The US Senate approved a bipartisan, nearly half-trillion-dollar relief package on Tuesday, with funding earmarked for devastated small businesses, overwhelmed hospitals, and a ramp-up of testing nationwide during the COVID-19 pandemic.
The essential job-saving measure, which passed by unanimous consent after more than a week of negotiations between Democrats, Republicans and the White House, now heads to the House of Representatives where a vote could occur as early as Thursday.
The effort is the government's latest massive cash infusion to prop up a collapsing economy amid struggles to contain a pandemic that has killed 43,000 Americans and left some 22 million people jobless.
This is a significant package, Senate Majority Leader Mitch McConnell said, one which was cobbled together on a crash timeline in these most unusual circumstances.
The measure builds on the US$2.2 trillion rescue legislation - the largest-ever federal intervention in the US economy - signed into law last month.
President Donald Trump called on Congress to swiftly send him the bill, which would re-fund a program that has already helped more than 1.6 million businesses, so he can sign it into law.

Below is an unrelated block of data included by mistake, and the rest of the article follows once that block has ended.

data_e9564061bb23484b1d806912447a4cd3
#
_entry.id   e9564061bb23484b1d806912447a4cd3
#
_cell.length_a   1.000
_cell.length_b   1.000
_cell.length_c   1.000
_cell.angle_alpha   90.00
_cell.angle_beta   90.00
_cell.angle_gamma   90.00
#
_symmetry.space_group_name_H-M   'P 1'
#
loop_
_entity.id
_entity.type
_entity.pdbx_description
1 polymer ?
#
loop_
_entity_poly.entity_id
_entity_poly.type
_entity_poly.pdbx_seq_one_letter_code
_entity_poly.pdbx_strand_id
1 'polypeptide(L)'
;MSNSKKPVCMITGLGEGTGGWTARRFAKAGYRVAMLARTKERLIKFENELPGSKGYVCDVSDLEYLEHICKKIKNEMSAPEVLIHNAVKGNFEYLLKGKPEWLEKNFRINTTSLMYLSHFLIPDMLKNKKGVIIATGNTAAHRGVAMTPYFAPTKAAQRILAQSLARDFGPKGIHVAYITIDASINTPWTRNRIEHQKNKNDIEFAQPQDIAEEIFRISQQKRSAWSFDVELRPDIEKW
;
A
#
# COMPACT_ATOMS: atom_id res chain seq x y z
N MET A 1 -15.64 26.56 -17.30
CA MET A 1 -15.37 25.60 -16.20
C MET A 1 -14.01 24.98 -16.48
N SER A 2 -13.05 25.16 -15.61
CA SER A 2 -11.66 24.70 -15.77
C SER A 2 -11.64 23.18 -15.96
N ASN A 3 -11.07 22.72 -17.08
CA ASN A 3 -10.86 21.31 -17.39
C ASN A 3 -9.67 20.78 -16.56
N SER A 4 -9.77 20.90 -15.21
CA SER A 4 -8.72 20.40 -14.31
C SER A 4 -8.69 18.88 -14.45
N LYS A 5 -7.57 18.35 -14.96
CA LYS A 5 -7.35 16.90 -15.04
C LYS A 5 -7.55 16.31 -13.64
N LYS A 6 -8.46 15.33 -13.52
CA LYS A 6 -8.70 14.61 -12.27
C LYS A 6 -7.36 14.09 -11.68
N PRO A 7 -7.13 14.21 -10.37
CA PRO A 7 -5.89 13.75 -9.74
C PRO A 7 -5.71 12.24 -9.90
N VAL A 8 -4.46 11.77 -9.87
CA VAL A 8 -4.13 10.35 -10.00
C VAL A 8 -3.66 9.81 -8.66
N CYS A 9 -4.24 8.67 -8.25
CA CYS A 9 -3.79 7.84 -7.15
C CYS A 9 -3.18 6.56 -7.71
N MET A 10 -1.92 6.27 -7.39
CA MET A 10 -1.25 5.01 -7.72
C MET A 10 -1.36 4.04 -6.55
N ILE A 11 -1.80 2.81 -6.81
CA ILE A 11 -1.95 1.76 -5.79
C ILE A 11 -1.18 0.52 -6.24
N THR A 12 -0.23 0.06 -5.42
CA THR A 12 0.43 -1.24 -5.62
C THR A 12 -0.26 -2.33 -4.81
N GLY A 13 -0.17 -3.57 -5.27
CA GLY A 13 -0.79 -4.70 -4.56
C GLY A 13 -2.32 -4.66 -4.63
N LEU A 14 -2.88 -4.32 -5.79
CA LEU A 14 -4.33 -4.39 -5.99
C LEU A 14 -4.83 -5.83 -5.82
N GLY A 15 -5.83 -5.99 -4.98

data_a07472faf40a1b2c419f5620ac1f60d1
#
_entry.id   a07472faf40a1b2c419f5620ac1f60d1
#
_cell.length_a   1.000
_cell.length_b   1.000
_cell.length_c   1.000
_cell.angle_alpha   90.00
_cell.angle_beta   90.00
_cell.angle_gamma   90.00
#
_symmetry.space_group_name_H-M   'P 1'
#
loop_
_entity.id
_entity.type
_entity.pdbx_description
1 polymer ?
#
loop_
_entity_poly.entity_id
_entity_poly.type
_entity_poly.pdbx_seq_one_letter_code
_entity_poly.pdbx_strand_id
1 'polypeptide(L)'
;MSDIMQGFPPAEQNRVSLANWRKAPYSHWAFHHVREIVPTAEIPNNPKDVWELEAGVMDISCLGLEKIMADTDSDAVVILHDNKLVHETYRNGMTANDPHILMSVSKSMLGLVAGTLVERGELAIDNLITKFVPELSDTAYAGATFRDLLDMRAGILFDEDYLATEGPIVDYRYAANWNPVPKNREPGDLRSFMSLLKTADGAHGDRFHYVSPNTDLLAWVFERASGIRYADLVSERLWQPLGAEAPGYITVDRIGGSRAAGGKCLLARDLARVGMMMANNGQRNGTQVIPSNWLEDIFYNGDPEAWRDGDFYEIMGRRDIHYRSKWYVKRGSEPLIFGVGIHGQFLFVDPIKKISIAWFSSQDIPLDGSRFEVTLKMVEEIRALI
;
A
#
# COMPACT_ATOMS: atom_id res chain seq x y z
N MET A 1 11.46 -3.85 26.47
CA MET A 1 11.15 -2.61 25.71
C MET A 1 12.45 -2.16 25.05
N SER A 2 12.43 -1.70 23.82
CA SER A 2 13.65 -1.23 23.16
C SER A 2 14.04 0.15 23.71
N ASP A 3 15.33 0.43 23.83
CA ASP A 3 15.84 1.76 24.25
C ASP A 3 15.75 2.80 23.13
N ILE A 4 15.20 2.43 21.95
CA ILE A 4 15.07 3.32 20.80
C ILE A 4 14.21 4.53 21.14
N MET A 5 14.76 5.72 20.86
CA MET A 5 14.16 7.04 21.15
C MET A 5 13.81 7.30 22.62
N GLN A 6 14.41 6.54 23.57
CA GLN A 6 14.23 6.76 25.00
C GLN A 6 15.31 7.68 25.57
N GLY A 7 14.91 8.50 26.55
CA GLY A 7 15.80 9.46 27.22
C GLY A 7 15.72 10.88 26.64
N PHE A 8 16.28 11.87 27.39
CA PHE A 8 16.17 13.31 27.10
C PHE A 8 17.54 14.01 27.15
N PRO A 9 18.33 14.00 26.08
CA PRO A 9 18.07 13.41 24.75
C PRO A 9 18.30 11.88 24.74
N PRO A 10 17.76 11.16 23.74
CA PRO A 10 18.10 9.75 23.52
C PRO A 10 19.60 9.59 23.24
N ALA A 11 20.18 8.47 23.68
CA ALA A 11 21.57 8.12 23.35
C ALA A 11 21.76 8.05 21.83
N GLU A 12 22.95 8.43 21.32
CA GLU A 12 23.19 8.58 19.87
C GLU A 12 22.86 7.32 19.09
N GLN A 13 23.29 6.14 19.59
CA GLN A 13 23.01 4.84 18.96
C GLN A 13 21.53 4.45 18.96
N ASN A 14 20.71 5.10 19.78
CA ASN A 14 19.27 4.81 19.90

I urge the House to pass the bill, and they'll be voting on it, I imagine, very soon, he said.
Late last month, with many shops and restaurants nationwide forced to shutter due to the pandemic, the government launched the PPP to provide US$350 billion in what were essentially grants as long as businesses use the funds to pay their workers.
Banks were flooded with requests, and the money quickly ran out.
The new tranche would include US$320 billion in small business funding, plus US$75 billion for hospitals and US$25 billion to expand coronavirus testing, McConnell said.
It also provides US$60 billion in disaster recovery loans and grants, he added.
We have taken a giant step forward towards providing more relief for small businesses and for first responders in hospitals, top Senate Democrat Chuck Schumer said.